Not that many years ago---across the north---there was a pulp and paper mill in every 2nd town
    Old clunkers--rolling away and employing just about everyone in that town

    But along came modernization, automation and optimization
    Now Just one newer paper machine could fill the orders of 5 old clunkers in those towns
    What do you think happened?

    Steel is the same

  • MikeAMikeA Senior Member Posts: 3,857 Senior Member
    edited May 2018 #14

    Were those plants and all their intellectual property relocated to China? Because that's what killed our manufacturing base. Not automation.

  • BushartBushart Senior Member Posts: 2,700 Senior Member

    @MikeA said:
    Were those plants and all their intellectual property relocated to China? Because that's what killed our manufacturing base. Not automation.

    Check---China is the problem-sooo better take it out on others
    I'll go out on a limb here and guess your republican so your side is speaking
    Wait for it cuz the head of your finance committee and Ways and means is comin to have "The Talk" with buddy to spell it out

  • StevenSteven Senior Member Posts: 3,351 Senior Member

    Mike's right...It's easy to point to a closed factory and say this is a negative of free trade, while the benefits are spread over the population. Also, you can't prove a negative...would a factory not exist if it weren't for free trade?

    But tariff's aren't the way you help the people who were hurt.

  • BushartBushart Senior Member Posts: 2,700 Senior Member

    Well with the EU economy just slightly smaller than China's-----likely not a good idea to make enemies

  • George KGeorge K Super Moderator Posts: 9,868 Senior Member

    "Trade wars are easy to win." The Leader said that on several occasions. It is our patriotic duty to believe it.

    Keep your stinkin' government hands off my Medicare.
  • NZ IndicatorNZ Indicator Senior Member Posts: 10,023 Senior Member
    edited June 2018 #20
  • CO NativeCO Native Senior Member Posts: 1,506 Senior Member

    EPA (the devil) had a lot to do with the steel mills shutting down in Pittsburgh. I guy I worked with who worked in one (management) said it was 50-50, EPA and farming it out overseas.
    I never really studied this, but he lived it, so am assuming he wasn't lying to me.

  • BushartBushart Senior Member Posts: 2,700 Senior Member

    Studies out when this tariff thing started was that you lose 18 jobs for every one created

    Here's a Trump voter who is tired of winning

    cbc.ca/news/world/trump-steel-tariffs-canada-u-s-allies-1.4686734

  • MikeAMikeA Senior Member Posts: 3,857 Senior Member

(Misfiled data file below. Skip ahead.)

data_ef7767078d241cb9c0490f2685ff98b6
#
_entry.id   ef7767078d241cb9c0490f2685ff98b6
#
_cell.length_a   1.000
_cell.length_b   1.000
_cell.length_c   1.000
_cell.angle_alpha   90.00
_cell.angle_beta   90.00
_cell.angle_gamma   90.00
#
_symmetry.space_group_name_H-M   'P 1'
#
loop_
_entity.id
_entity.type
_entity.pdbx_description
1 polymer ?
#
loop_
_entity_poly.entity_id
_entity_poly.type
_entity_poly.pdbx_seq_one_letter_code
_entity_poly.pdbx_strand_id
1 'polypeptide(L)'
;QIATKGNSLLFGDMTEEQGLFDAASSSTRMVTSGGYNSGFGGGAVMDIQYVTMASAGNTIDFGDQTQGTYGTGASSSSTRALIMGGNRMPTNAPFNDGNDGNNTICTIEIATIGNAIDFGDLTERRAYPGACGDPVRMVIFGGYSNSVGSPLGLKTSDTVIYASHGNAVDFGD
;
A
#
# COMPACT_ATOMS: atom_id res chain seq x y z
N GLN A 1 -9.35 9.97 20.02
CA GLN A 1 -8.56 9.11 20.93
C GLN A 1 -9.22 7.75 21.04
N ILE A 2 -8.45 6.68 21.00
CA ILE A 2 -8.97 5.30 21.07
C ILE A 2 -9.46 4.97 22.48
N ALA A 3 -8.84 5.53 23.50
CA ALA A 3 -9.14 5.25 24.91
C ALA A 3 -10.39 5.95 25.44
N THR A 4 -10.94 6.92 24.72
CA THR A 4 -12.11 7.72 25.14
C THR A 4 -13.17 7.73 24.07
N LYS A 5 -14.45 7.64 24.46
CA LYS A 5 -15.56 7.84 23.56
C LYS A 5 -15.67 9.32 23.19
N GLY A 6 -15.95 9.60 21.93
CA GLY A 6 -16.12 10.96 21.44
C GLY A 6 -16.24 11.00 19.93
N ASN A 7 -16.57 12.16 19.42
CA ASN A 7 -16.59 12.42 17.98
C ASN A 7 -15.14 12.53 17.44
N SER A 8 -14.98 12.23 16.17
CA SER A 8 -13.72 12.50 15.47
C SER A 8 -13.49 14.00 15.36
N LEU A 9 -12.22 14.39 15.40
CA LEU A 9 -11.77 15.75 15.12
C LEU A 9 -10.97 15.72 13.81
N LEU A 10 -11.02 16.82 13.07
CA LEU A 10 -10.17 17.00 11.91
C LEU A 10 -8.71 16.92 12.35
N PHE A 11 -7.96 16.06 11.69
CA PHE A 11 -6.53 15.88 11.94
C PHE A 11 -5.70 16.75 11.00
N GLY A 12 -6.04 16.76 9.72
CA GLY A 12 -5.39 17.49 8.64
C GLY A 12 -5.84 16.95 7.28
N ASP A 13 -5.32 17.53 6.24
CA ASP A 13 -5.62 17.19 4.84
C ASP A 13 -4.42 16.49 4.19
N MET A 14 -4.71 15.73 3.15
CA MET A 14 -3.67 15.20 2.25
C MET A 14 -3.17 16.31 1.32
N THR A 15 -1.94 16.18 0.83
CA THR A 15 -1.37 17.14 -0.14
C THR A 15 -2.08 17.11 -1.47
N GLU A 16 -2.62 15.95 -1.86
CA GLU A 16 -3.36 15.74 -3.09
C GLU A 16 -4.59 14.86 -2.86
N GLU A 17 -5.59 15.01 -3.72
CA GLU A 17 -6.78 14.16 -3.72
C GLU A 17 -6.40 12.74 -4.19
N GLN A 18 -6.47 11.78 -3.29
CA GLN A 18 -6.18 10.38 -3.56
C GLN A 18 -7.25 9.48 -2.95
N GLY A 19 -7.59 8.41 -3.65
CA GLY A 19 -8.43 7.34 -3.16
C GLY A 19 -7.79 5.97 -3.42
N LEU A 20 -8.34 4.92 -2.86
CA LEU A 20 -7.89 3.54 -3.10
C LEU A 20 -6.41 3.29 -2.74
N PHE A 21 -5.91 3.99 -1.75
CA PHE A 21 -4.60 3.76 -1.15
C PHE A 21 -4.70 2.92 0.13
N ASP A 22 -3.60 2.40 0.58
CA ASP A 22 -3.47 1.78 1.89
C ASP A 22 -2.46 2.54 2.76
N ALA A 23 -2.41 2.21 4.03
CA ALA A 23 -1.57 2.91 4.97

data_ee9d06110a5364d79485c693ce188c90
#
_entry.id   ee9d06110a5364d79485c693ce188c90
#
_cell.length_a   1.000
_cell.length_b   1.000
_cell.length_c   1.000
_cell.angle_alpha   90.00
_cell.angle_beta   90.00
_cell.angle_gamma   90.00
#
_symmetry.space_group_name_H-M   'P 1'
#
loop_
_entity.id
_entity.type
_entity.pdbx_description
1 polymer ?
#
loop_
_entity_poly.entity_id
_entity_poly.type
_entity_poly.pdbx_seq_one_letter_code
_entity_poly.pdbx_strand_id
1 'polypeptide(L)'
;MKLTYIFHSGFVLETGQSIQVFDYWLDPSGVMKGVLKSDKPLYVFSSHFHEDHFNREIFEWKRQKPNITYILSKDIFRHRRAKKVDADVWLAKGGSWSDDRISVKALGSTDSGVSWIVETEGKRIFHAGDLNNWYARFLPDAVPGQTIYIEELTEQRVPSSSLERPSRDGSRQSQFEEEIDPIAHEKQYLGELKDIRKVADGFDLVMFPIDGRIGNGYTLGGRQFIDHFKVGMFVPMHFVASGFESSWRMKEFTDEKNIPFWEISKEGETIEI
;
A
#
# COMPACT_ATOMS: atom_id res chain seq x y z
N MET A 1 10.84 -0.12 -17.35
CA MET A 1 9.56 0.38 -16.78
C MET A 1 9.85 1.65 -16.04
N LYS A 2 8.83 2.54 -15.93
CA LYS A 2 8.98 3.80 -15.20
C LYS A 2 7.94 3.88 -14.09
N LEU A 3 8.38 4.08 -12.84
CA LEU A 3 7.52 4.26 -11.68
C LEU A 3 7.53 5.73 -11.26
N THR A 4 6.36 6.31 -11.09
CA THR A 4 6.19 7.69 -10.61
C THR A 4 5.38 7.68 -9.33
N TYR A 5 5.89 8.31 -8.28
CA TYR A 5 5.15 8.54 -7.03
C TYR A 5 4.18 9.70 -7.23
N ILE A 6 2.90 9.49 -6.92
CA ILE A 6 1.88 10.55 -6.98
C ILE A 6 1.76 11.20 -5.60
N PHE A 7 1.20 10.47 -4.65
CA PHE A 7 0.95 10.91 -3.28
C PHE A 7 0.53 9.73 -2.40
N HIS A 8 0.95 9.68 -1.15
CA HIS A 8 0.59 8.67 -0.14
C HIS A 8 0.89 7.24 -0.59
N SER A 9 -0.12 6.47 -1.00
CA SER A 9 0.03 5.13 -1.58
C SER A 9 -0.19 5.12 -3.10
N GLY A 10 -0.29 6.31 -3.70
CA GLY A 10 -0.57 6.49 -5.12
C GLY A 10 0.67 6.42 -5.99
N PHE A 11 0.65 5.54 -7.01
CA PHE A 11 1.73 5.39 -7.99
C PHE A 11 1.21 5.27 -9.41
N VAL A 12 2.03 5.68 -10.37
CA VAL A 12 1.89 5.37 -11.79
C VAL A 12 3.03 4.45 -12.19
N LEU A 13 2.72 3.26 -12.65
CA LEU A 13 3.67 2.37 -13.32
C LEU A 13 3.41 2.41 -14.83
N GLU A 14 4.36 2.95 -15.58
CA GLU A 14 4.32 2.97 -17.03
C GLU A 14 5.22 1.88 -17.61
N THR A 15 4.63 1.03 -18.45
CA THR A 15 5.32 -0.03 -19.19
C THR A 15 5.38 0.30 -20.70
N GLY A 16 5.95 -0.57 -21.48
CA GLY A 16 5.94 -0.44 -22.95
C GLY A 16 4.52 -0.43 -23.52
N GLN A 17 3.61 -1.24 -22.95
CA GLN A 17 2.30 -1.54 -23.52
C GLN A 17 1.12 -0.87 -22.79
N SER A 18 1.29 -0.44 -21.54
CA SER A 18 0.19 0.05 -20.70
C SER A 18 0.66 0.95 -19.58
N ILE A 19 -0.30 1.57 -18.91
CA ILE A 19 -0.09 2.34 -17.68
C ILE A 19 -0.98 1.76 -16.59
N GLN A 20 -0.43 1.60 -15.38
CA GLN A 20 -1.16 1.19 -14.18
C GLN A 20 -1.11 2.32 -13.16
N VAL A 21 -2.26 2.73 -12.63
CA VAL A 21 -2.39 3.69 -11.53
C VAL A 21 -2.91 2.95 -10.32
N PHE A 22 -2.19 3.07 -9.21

My grandfather always told me Can't never could do anything. There are sayers and then there are dooers. The sayers or naysayers have been wrong over and over and over about this Prez. He's busy doing, and you can admit it or not, I don't' care, but he's doing a pretty **** good job so far. I'll trust his judgement on this one too.

  • BushartBushart Senior Member Posts: 2,700 Senior Member

    Well when history says it already has failed---why not try it again?
    All for upcoming elections

    Saying Nato partners are a security threat---loses this guy what was left of his cred

    https://politico.com/story/2018/03/07/steel-tariffs-trump-bush-391426

  • George KGeorge K Super Moderator Posts: 9,868 Senior Member

    @MikeA said:
    Were those plants and all their intellectual property relocated to China? Because that's what killed our manufacturing base. Not automation.

    Automation is what is mostly responsible for the loss of high-paying factory jobs, in the United States and elsewhere - including China BTW, where BMW builds it's engines with robots. The whole point of most working class disillusionment is the loss of high-paying jobs and their replace by $10 an hour ones in distribution centers.

    Here's a video of BMW's South Carolina plant, which is 98% automated.

    Keep your stinkin' government hands off my Medicare.
  • MikeAMikeA Senior Member Posts: 3,857 Senior Member
    edited June 2018 #26

    @George K said:

    @MikeA said:
    Were those plants and all their intellectual property relocated to China? Because that's what killed our manufacturing base. Not automation.

    Automation is what is mostly responsible for the loss of high-paying factory jobs, in the United States and elsewhere - including China BTW, where BMW builds it's engines with robots. The whole point of most working class disillusionment is the loss of high-paying jobs and their replace by $10 an hour ones in distribution centers.